If you want to read our in-depth research articles or
have our amazing magazine delivered to your home
each month, then you have to pay.
We set cookies so you can manage your account and navigate the site, and to remember your cookie preferences so that you don't keep getting this message. To accept cookies, just keep browsing, otherwise use the links on the right to adjust your cookie settings or find out more.
Less could be more when it comes to breast cancer. Women who choose breast conserving therapy (BCT) are doing just as well—and may even be surviving longer—than others who opt for radical mastectomy, where the breast is removed.
One in five cases of breast cancer are known as triple-negative, and are the most lethal form—but a compound found in herbs such as thyme and parsley, and celery and broccoli, stops them spreading, scientists have discovered this week.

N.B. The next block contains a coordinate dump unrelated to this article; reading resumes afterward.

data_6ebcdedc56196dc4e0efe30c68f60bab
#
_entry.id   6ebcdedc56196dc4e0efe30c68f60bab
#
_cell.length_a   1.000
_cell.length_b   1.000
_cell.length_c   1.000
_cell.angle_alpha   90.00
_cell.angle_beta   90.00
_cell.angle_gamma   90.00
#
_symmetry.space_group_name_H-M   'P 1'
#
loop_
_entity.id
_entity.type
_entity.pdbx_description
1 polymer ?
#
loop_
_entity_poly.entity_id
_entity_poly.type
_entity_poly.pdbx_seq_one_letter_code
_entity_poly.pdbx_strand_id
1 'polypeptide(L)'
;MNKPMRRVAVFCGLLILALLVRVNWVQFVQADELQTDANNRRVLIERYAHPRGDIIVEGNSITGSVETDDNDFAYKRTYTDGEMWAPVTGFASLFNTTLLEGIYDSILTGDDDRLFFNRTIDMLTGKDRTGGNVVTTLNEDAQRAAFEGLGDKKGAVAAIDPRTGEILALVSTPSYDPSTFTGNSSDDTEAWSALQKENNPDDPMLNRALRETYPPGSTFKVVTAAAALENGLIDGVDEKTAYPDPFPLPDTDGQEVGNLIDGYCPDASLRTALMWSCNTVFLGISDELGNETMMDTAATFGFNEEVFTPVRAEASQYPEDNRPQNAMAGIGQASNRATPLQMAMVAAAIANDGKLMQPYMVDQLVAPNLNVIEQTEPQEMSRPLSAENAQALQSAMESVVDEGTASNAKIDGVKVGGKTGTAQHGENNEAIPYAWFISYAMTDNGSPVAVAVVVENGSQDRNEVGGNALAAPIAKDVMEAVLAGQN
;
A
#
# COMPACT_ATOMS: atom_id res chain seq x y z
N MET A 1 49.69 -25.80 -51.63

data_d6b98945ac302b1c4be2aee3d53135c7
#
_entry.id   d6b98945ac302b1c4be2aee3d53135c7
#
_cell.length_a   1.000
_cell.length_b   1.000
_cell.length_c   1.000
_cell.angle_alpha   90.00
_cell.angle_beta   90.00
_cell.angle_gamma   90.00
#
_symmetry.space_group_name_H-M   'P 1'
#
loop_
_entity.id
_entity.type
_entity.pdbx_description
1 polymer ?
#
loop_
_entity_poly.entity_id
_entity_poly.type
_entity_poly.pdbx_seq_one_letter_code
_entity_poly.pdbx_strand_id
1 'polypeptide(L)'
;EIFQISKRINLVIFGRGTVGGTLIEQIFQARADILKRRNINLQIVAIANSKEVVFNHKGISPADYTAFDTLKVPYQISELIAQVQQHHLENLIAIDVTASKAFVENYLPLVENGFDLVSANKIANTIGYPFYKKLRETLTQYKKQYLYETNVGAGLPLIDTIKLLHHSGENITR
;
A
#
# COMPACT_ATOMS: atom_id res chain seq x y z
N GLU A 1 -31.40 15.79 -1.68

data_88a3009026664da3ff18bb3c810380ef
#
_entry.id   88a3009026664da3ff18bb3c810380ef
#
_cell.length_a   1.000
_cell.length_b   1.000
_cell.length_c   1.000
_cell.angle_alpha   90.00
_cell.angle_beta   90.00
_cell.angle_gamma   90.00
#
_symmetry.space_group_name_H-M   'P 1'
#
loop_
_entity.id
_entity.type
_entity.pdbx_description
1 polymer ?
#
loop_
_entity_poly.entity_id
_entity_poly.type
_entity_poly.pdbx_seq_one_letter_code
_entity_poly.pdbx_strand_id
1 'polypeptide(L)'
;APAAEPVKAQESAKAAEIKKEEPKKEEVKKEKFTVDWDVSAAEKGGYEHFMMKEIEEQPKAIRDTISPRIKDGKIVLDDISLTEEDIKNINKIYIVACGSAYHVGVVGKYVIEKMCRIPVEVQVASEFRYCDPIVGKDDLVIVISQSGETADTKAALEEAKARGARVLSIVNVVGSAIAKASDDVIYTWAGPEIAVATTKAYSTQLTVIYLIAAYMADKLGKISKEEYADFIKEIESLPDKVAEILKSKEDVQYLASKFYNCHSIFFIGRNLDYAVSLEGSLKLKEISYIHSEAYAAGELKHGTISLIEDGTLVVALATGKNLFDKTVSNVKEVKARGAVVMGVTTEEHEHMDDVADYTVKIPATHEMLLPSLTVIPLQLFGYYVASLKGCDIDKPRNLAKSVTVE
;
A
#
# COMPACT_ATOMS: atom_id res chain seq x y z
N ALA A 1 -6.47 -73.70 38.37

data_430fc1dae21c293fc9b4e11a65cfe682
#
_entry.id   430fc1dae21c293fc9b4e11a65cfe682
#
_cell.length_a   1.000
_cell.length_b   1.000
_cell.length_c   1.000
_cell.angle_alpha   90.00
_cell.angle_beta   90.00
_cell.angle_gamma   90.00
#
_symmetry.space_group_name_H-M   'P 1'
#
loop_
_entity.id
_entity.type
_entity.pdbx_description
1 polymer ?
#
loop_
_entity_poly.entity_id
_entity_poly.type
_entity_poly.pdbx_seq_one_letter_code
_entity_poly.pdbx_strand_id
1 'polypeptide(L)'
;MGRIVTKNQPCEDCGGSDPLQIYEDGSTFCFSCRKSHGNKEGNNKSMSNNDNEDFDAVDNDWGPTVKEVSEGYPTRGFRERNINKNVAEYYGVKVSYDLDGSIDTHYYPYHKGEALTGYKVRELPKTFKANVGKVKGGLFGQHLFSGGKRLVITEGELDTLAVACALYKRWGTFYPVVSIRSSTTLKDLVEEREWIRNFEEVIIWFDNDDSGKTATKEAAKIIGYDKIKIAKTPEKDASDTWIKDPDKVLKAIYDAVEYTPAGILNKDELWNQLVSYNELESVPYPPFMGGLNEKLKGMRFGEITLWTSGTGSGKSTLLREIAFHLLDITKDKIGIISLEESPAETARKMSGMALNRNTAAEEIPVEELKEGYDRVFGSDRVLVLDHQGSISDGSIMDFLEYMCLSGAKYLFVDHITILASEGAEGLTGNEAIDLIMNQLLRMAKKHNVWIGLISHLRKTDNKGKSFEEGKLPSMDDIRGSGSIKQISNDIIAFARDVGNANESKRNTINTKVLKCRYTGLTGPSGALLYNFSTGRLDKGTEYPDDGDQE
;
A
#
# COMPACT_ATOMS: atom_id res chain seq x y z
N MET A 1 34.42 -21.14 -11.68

Health officials have issued an alert this week about not burning toast or making potatoes too crispy. The process produces a chemical called acrylamide, and this can cause cancer, says the UK’s Food Standards Agency. But a link has never been seen in humans—and even if one is there, we’d have to eat 320 slices of burnt toast a day before a tumour started to develop.
High-dose vitamin C does kill cancer—but only when it’s given intravenously. It’s now just a few steps away from being approved as a safe and effective cancer treatment alongside chemotherapy and radiation.
Regular screening to catch cancer early may be good medical practice—but it doesn’t apply to prostate cancer. Men who are never screened are living as long as those who have annual check-ups, researchers have discovered.